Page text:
Voice Tone, Volume, Speech rate
Types of Communication Based on Purpose and Style:
Based on style and purpose, there are two main categories of communication and they both bears their own characteristics. Communication types based on style and purpose are:
- Formal Communication
- Informal Communication
In formal communication, certain rules, conventions and principles are followed while communicating a message. Formal communication occurs in a formal and official style. Usually, professional settings, corporate meetings, conferences undergo in formal pattern.
In formal communication, use of slang and foul language is avoided and correct pronunciation is required. Authority lines are needed to be followed in formal communication.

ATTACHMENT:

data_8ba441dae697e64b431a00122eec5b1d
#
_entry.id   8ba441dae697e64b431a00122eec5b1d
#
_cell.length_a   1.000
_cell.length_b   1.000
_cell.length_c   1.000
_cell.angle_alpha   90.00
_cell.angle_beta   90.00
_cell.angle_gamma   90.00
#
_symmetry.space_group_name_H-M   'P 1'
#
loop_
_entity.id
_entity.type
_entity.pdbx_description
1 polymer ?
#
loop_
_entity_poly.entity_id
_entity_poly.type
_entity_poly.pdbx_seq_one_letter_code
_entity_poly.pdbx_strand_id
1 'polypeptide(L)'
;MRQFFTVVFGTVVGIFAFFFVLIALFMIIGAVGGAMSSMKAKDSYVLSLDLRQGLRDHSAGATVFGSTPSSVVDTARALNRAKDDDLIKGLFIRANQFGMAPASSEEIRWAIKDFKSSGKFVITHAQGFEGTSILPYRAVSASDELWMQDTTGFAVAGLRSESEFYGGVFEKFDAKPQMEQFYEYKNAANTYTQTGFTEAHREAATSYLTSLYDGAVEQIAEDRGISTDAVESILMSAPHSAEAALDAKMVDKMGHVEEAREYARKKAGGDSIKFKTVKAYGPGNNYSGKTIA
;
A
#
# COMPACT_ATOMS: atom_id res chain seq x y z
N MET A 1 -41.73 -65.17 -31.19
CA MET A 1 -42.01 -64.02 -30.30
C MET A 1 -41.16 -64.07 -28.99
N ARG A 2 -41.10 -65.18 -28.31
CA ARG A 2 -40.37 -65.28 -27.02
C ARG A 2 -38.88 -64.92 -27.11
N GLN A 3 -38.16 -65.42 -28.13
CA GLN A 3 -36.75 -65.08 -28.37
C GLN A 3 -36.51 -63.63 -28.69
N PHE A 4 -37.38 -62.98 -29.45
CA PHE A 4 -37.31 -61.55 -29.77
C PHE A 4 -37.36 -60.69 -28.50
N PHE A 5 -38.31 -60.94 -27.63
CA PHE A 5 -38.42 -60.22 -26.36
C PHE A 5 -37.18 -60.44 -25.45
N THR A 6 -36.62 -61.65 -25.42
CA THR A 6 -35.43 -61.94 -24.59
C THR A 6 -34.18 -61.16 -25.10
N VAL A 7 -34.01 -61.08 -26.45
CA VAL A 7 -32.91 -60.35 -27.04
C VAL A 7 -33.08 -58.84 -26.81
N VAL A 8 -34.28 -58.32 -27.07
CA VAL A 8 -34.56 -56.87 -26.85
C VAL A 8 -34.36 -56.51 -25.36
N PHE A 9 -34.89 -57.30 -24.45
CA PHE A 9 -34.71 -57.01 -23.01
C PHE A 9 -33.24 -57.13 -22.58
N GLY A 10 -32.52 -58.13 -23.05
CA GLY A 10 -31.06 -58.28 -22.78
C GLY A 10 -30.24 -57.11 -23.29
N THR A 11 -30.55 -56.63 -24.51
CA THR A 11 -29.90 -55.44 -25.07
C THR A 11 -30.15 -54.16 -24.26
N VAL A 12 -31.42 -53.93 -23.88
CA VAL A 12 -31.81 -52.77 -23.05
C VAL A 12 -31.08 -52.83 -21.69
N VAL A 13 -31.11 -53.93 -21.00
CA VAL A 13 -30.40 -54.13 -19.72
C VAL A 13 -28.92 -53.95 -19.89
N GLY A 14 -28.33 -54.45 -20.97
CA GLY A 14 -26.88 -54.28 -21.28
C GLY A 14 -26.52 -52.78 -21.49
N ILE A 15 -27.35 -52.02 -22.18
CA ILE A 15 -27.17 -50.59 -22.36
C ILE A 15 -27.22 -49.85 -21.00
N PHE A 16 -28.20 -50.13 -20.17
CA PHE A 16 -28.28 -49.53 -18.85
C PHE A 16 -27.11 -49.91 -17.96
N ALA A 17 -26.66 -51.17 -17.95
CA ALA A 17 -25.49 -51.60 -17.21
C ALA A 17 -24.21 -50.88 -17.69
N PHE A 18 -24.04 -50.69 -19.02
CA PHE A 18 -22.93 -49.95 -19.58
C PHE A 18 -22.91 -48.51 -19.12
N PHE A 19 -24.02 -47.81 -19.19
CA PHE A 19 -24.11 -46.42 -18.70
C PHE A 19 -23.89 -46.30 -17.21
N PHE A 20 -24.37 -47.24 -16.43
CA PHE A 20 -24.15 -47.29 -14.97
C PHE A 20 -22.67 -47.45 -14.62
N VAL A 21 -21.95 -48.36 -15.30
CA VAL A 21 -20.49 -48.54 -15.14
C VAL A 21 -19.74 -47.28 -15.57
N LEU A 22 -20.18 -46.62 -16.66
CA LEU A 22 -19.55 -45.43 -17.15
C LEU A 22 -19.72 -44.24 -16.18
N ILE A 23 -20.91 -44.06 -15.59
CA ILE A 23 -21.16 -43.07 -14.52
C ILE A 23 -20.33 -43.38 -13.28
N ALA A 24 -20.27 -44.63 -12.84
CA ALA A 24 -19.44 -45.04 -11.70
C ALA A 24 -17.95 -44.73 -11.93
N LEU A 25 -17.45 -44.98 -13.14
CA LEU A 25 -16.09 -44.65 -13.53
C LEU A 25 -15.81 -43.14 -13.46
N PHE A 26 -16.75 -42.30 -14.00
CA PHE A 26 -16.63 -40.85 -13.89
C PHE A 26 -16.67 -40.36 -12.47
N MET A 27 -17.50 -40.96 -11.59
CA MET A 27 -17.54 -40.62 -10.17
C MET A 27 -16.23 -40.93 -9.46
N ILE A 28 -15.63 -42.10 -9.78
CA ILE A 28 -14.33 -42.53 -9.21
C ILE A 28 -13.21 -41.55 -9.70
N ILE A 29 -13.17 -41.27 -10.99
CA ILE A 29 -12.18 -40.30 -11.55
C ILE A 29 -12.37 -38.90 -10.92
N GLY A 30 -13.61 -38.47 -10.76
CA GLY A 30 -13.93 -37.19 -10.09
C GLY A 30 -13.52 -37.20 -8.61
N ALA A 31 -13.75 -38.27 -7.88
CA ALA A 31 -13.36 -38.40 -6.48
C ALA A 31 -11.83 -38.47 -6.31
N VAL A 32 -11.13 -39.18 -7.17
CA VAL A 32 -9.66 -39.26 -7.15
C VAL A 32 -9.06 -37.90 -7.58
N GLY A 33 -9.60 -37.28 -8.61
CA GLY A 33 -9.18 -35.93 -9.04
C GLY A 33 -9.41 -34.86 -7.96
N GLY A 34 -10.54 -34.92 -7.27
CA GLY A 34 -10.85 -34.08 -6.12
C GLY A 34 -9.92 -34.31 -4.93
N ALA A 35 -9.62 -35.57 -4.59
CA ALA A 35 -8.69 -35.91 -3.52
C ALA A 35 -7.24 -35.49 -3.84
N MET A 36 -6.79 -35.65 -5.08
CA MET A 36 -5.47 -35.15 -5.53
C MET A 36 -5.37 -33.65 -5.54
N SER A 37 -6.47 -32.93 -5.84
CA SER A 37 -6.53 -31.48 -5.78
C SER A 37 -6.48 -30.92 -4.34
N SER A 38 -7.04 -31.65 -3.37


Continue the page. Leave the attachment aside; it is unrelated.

Informal communication is done using channels that are in contrast with formal communication channels. It’s just a casual talk. It is established for societal affiliations of members in an organization and face-to-face discussions. It happens among friends and family. In informal communication use of slang words, foul language is not restricted. Usually. informal communication is done orally and using gestures.
Informal communication, unlike formal communication, doesn’t follow authority lines. In an organization, it helps in finding out staff grievances as people express more when talking informally. Informal communication helps in building relationships.
Types of Informal Communication
Communication is the exchange of ideas, opinions and information through written or spoken words, symbols or actions. Communication is a dialogue, not a monologue. In fact, communication is more concerned with a dual listening process. For communication to be effective, the message must mean the same thing to both the sender and the receiver.